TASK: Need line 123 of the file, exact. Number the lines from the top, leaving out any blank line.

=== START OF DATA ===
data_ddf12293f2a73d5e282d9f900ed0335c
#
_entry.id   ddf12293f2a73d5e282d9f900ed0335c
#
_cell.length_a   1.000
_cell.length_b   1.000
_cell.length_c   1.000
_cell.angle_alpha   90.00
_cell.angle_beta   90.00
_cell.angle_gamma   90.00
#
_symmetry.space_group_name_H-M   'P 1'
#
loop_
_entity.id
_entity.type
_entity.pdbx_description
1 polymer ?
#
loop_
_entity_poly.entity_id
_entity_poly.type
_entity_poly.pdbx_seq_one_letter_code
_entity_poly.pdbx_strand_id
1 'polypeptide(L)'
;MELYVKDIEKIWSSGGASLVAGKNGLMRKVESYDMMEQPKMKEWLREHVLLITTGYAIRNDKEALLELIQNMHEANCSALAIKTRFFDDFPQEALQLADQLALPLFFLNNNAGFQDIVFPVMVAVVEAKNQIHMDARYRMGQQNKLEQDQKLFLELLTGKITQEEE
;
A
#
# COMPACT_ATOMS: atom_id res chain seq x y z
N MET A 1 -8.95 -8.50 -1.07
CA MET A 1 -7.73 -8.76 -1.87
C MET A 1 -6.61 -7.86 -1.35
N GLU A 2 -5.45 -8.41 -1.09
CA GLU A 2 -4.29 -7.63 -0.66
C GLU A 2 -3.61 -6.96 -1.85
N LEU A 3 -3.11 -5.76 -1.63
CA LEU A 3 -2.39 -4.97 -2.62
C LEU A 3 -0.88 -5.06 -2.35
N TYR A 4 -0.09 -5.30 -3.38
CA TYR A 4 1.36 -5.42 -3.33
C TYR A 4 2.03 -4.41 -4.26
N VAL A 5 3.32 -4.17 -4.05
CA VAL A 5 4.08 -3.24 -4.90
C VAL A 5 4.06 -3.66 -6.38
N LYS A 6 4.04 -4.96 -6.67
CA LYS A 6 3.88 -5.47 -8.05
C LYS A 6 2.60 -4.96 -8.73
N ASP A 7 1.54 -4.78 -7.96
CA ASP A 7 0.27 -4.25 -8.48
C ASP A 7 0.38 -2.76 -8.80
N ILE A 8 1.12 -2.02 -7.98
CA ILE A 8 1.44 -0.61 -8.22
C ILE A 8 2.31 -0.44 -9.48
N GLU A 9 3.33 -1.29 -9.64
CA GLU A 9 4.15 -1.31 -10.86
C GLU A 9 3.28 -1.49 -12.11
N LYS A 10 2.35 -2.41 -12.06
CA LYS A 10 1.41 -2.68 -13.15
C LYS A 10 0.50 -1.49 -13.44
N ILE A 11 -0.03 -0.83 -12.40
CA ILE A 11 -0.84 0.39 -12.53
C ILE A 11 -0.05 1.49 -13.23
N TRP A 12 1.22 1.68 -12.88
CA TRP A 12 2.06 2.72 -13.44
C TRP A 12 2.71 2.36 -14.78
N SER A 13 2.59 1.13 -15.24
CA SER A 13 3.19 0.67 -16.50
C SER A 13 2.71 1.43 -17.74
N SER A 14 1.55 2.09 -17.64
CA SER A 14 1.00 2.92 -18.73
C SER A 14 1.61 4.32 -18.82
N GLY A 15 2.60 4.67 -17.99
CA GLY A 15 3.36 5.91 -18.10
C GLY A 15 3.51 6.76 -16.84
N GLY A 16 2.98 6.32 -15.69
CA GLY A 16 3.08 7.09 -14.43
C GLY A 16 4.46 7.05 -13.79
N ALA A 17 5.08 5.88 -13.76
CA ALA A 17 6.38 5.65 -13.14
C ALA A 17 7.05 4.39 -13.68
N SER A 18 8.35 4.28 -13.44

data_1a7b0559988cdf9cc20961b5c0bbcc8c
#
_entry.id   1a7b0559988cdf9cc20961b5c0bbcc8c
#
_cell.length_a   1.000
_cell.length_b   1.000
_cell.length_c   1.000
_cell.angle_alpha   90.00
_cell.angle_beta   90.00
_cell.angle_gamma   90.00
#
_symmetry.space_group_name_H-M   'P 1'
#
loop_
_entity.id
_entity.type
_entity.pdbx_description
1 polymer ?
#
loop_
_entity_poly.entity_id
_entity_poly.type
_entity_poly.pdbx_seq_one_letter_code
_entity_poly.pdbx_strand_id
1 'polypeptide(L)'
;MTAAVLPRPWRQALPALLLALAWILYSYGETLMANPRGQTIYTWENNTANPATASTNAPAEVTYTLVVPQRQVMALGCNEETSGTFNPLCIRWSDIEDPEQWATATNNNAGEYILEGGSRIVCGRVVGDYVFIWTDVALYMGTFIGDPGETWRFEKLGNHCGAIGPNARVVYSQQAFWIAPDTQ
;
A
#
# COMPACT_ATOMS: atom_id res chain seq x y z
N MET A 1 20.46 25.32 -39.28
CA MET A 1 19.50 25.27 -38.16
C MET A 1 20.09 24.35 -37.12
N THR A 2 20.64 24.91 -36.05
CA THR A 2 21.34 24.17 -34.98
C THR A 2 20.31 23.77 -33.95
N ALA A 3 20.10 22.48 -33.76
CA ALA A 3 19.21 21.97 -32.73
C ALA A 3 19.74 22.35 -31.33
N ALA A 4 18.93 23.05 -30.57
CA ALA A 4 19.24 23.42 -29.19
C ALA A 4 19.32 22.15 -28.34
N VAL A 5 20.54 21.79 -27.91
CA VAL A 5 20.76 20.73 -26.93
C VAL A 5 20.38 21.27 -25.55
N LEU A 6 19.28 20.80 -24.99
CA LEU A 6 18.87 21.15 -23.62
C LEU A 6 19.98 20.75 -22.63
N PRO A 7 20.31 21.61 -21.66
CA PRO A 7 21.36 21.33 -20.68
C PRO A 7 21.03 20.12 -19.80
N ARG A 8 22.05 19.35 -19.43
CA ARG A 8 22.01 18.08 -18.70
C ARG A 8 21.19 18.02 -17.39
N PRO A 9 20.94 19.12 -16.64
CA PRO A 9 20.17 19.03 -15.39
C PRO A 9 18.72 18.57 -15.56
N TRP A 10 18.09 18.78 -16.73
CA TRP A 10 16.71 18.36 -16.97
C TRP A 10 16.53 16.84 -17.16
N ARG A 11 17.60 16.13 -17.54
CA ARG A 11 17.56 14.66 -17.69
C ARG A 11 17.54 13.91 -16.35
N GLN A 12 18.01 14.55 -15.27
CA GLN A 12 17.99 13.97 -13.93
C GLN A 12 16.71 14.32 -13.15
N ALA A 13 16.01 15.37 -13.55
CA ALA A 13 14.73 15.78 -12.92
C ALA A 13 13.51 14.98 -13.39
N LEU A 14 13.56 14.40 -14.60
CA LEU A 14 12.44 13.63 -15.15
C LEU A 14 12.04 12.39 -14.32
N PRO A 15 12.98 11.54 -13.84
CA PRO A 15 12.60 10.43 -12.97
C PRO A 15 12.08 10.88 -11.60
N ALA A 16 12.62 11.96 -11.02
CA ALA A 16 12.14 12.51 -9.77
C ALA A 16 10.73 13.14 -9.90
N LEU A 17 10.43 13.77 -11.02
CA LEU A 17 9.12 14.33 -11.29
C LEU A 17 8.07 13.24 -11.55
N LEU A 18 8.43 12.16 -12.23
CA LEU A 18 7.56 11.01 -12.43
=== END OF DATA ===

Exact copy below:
CA ALA A 4 19.24 23.42 -29.19